Despite the outcry over the rising cases of rape in Nigeria, there seems to be no end to the nemesis. There is no day in the country without a reported case of sexual violence, especially rape, in the media. One contestable reason for the apparent rise of sexual violence in Nigeria could be that sexual violence victims are becoming more encouraged to report such crimes. It could also be that there is an increase in the rate of sexual violence in Nigeria.
The recent sexual violation and murder of a 22-year University of Benin undergraduate has fanned the embers of the growing awareness and condemnation of sexual violence in the country. Since the incident, there have been many other reported cases of violation of women and girls, and even more worrisome is the sexual violation of little girls in the country. While lunching the Sex Offenders Register as part of the government’s strategy to deal with the issue of rape in the country in December 2019, Mrs Pauline Tallen, Nigeria’s Minister for Women Affairs and Social Development, claimed that about two million Nigerians (mainly women and girls) are raped every year. This shows that there is a systemic failure in handling this spiralling crime. For instance, a poll conducted by NOIPOLLS in July 2019, revealed that most Nigerians (85%) believe that there is a high prevalence of rape in Nigeria. This is worrisome.
According to the report, “about 3 in 10 Nigerians (26 per cent) disclosed that they know someone who has been raped in the past and the rape victims were particularly minors and young adults aged 1-15 years (72 per cent) and 16-25 years (24 per cent), respectively. This statistics implies that one in every three girls would have experienced at least one form of sexual abuse by the time they reach 25 years”. While we bemoan over women and girls whose violations occur within the purview of law and order, one wonders the magnitude of rape and other forms of sexual abuses which occur in our various conflict zones. Here, women and girls are easily captured and turned into sex slaves and violated at will.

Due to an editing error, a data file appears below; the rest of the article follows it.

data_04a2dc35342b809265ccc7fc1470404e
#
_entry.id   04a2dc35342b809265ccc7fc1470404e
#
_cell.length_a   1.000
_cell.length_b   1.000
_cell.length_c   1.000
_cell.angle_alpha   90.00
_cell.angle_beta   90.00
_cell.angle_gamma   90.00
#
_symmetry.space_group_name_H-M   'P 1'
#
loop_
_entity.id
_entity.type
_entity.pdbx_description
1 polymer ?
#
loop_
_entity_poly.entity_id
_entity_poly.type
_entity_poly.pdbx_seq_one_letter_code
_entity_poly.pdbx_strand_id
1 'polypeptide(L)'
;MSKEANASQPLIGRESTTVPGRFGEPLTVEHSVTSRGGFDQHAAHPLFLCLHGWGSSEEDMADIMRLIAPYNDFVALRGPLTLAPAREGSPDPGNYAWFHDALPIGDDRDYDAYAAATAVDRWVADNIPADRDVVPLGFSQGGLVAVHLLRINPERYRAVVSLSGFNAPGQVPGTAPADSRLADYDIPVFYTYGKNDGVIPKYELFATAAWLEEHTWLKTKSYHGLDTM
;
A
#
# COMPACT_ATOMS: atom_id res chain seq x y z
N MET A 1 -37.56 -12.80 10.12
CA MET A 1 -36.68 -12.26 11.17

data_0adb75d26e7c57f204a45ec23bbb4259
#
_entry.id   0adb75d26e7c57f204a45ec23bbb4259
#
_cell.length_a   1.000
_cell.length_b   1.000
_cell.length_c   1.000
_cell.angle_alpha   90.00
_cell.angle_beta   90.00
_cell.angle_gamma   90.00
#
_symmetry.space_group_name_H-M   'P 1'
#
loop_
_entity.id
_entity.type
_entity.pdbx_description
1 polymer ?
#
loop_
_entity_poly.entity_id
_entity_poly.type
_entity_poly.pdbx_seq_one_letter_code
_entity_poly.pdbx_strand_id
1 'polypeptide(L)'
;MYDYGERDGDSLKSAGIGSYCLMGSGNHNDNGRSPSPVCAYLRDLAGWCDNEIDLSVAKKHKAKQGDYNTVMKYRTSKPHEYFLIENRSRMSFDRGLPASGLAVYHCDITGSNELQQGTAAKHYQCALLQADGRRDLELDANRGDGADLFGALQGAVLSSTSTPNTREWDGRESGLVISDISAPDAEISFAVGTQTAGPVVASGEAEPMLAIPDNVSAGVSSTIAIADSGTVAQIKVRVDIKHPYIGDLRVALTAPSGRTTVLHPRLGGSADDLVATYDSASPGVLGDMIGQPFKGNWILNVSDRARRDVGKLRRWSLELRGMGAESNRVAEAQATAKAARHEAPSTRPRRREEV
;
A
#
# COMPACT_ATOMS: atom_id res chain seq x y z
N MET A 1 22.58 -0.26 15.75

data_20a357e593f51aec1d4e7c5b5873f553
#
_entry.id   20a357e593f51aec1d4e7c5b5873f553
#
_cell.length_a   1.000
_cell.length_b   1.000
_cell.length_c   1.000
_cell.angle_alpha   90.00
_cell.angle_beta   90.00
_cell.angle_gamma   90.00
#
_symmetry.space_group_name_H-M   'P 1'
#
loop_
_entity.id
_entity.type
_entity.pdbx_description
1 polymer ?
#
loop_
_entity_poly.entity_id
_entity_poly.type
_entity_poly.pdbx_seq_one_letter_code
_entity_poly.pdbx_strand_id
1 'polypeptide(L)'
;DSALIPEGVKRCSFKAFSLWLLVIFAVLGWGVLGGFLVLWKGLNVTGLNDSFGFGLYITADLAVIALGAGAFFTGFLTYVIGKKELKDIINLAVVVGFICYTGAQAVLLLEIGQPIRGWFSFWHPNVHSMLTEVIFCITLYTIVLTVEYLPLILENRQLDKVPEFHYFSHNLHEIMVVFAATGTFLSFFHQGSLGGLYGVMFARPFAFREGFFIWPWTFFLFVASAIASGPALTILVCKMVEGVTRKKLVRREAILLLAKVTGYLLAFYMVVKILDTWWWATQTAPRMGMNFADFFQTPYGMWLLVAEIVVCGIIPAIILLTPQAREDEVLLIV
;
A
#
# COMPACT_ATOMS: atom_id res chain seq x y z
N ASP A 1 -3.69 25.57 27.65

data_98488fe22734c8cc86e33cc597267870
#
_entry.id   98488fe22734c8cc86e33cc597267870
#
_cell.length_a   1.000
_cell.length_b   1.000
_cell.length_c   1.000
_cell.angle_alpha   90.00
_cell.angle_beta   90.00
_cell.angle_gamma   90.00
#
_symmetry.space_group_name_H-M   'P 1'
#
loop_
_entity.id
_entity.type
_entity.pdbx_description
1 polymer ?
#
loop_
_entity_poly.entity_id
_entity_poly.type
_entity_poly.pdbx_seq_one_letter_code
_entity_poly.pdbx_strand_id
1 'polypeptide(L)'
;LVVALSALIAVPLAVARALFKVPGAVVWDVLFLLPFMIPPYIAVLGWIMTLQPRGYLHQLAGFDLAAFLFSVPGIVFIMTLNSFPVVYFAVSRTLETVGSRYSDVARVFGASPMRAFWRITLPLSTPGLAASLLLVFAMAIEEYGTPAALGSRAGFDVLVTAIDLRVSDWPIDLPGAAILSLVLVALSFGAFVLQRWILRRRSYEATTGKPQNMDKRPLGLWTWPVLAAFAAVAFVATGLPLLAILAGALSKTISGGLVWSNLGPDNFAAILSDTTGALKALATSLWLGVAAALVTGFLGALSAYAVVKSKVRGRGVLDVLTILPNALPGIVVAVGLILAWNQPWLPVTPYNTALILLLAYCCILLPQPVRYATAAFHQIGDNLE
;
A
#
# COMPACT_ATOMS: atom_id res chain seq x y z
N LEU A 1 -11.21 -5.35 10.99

For example, on May 7, 2013, insurgents seized four women and eight children from a police barracks in Bama, Borno state.
Besides, owing to inadequate access to basic needs, traditional protection structures, or security fears at internally displaced persons’ camps, some women and girls have reportedly become vulnerable to sexual exploitation in the form of rape and survival sex. In late July 2016, Human Rights Watch documented sexual abuse, including rape and exploitation of 43 women and girls living in seven internally displaced persons (IDPs) camps in Maiduguri, Borno state. Similarly, a Rapid Protection Assessment Report published in May 2016 by the Borno State Protection Sector working group comprising national and international aid providers identified sexual exploitation, rape and other sexual abuses as major concerns in 14 camps out of 26 sites hosting IDPs in Borno state.
With current campaigns against rape and other forms of sexual abuse in the country, the state needs to rise to the occasion and deal with it. The creation of sex offenders Register, even though commendable, is technically deficient without a national database containing information of every citizen and a national criminal record system. Secondly, the handling of reported cases by the police in some situations has discouraged many victims of rape from coming forward. There is a need for such cases if charged to court to be given a quick hearing, thereby restoring confidence in victims. If rapists are caught, tried and jailed in time, it can serve as deterrence to others.
As disclosed by NOIPOLL, “There are perceptions that rape cases have been under-reported especially to the police, findings showed that slightly more than half (53 per cent) of the respondents mentioned that rape incidents were reported to the Police. Out of this proportion, 67 per cent acknowledged that the offenders were arrested, while 33 per cent claimed that the offenders were not arrested. This implies that about 3 in 10 perpetrators of this atrocious crime often don’t face the drum or the dictates of the law against the crime even when reported to the police”. There is a need for policy actions and legislation that will curb the menace of rape in Nigeria and also ensure that victims get the justice they deserve.
Parents and guardians should take the responsibility of monitoring their wards with all seriousness. Religious and community leaders also have to play their critical role in mobilising their subjects on the importance of collective effort in fighting the ugly acts and government especially state and National Assemblies should enact laws that would deal with the rapists in order to have an egalitarian society.
Khadeejah Abubakar Lame,
Mass Communication Department,
Abubakar Tatari Ali Polytechnic,